How to Get the Most Out of Networking Events
A big part of any successful independent consultant’s business plan is networking—and that means meeting new people. Networking is a great way to grow your business, get the word out about your services, and learn from others in a similar industry or position. Connecting through professional platforms like LinkedIn is a useful way to work online avenues, but meeting people face-to-face is key to building strong relationships that can lead to benefits such as speaking opportunities, partnerships, or referrals.
As a solo business owner it can be easy to get caught up in the daily grind of tasks, projects, and deadlines. Taking time once a month or every few weeks to attend a networking event is not only helpful in making new connections, but it can also be a great chance to learn new business trends, receive outside feedback on your ideas, or assess industry benchmarks. Follow these five tips to make the most out of networking events.
1. Face Your Fears
Attending group events where you don’t know anyone can be uncomfortable. But that’s okay! In fact, it’s completely normal. While you’ll likely be nervous at first, recognize that you’ll become more comfortable in these settings over time. Remind yourself that many people attending the event are in the same boat as you. Don’t let fear prevent you from taking advantage of meeting new people—and potentially new clients.
2. Do Your Research
When considering which events to attend, research the sponsoring organizations and affiliated people to see if they are a good fit for your business goals. Do they have an active membership or regular meetings? Are the group participants people you’d be interested in talking to? Check out LinkedIn or your Chamber of Commerce to find local groups, events, and resources.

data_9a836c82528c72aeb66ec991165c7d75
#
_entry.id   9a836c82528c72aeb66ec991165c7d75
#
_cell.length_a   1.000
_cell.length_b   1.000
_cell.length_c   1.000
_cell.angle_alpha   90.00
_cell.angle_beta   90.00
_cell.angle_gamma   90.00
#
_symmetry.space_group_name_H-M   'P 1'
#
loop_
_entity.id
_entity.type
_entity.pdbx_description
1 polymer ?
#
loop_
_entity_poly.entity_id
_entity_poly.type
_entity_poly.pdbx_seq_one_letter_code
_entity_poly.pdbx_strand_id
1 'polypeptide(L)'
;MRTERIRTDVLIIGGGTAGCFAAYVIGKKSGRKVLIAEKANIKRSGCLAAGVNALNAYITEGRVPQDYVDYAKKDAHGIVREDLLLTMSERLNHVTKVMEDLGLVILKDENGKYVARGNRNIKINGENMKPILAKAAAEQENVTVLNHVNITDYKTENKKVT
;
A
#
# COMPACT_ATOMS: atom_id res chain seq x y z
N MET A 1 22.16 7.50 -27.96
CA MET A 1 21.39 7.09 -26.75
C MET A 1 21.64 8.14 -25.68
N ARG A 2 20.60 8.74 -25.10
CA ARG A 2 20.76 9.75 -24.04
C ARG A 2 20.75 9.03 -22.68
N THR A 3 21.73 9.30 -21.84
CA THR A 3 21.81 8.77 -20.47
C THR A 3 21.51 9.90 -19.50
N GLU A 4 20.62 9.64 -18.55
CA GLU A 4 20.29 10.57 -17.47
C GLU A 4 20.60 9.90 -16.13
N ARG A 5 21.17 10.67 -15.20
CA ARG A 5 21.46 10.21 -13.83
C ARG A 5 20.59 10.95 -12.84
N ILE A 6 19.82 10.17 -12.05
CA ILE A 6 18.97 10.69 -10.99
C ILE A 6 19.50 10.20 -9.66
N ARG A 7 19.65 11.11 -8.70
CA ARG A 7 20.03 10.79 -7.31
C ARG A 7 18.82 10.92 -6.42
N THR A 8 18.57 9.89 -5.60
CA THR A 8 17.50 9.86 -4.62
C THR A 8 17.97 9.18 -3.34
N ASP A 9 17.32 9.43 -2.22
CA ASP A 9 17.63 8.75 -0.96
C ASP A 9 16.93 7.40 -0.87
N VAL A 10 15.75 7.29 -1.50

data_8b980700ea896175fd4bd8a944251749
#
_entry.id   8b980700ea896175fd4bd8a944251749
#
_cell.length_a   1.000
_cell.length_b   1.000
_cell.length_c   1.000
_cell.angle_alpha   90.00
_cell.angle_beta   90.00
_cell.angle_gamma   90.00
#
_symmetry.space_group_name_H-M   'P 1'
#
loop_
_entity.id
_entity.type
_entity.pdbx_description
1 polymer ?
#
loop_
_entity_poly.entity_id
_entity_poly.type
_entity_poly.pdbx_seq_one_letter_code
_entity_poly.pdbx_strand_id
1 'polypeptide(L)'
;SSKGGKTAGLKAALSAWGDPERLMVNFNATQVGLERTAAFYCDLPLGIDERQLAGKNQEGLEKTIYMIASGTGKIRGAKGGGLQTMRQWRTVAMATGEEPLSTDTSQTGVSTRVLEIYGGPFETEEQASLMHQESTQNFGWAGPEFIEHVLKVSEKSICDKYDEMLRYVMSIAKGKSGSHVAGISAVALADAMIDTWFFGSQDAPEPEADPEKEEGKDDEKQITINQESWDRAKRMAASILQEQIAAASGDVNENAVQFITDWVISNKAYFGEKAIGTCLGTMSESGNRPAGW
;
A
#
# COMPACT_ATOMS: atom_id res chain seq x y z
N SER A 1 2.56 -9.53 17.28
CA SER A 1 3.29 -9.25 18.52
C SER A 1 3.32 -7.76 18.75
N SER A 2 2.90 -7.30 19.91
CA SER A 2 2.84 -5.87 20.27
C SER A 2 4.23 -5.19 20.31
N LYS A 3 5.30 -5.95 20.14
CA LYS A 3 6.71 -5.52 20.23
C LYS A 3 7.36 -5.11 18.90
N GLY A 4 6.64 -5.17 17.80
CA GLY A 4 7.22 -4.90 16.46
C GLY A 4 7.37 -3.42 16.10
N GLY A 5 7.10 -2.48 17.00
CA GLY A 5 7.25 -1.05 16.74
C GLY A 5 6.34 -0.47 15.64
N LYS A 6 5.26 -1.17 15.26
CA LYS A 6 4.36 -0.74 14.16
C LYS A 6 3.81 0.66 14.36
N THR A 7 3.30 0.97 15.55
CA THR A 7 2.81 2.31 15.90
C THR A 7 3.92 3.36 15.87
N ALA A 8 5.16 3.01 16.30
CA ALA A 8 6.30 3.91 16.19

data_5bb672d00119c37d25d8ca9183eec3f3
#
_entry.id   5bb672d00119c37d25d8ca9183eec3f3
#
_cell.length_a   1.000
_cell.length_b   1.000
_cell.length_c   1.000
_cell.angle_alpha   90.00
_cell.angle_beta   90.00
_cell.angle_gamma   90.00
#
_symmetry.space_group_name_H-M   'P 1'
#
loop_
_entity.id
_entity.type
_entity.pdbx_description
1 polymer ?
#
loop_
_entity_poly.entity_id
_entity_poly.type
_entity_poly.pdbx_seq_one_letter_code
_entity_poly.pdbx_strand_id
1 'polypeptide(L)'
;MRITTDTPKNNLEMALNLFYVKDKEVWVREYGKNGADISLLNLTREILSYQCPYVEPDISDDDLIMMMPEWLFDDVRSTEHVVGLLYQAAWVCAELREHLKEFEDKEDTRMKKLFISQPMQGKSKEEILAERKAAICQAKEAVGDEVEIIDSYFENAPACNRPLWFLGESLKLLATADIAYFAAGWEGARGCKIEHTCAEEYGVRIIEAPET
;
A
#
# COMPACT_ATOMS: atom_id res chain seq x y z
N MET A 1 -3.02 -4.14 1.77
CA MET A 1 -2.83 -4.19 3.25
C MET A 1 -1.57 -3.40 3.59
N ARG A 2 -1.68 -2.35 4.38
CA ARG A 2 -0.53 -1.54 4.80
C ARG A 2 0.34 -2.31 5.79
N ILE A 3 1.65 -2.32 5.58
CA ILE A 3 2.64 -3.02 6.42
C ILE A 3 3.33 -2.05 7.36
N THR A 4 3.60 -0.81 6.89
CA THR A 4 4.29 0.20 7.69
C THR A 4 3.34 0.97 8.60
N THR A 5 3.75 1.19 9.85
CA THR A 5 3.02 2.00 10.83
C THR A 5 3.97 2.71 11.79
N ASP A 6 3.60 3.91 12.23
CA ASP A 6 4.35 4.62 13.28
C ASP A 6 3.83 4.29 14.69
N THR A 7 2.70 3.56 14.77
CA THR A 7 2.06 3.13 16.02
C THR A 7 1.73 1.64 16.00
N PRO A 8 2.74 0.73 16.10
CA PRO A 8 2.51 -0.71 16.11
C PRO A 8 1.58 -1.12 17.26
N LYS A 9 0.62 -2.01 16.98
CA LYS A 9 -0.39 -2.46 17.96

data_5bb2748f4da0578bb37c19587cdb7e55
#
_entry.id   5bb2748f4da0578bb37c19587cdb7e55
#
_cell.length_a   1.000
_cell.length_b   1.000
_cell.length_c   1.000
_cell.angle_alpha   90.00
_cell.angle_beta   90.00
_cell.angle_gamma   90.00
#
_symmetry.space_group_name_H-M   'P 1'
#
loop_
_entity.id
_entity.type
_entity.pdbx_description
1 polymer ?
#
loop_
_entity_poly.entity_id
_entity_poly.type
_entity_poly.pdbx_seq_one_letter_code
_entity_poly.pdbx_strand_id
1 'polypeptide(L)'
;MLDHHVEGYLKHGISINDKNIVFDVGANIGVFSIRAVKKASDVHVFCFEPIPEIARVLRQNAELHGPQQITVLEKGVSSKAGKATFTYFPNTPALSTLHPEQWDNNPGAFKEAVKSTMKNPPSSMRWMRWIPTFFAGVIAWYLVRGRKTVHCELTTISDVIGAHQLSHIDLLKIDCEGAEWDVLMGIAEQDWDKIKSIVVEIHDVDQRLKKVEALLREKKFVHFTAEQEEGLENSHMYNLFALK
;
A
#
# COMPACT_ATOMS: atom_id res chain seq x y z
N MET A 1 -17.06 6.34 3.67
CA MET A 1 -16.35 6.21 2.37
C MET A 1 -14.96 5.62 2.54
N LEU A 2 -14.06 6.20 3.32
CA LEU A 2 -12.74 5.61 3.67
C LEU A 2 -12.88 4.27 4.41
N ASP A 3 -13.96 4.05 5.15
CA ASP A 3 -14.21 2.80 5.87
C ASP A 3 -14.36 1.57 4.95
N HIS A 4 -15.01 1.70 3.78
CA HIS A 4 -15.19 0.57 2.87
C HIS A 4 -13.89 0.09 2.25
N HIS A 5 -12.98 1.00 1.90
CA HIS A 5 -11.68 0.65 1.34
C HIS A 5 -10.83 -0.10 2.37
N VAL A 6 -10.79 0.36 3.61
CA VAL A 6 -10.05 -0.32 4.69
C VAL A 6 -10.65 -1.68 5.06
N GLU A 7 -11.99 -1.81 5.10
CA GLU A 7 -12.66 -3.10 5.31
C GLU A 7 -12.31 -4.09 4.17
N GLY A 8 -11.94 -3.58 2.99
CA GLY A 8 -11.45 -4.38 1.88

3. Plan Ahead
Before you head to an event, set a goal for yourself. Perhaps it’s to speak with five new people, land one job lead, or become more comfortable describing your services. Be prepared to describe your business and what you do. Keep your elevator pitch short and simple, and avoid industry jargon. Remember, you can always go into more detail if asked.
If you have access to the guest list ahead of time do some research and see if there are specific people you’re interested in talking to. Think through a few conversation starters you might use, and questions you’d like to ask. A little preparation can help ease your nerves and give you confidence heading into an event.
4. Listen and Learn
A smile, eye contact, and handshake are all you need to start a conversation. Many people at networking events will be eager to talk, and by allowing them to speak first you can drive the conversation with pointed questions rather than simply pushing your brand. Be sure to exchange business cards with people you’re interested in following up with. After a conversation, take a few moments to take some short notes (the back of the person’s business card is a useful spot) to help you remember key points of your conversation. If you feel yourself getting stuck speaking with one person, it’s okay to politely excuse yourself and move on.
5. Follow Up
Be sure to follow up with the people you meet as soon as possible. LinkedIn is a great way to stay connected, but in order to be memorable and build a relationship, send an email as well. Here’s where your notes come in—personalize each email by saying why you enjoyed meeting the person or mentioning something interesting you spoke about. If there is any opportunity to business together, suggest picking up your conversation again soon over the phone or over coffee. Let them know you want to learn more about their business and how you might collaborate.
If you’re new to networking events, it’s okay to proceed slowly. Keep looking for avenues to make contacts and maintain relationships with the people you meet. Remember, networking is a continual process. As you attend more meetings and events, you’ll become more comfortable meeting new people, talking about your business, and identifying potential leads.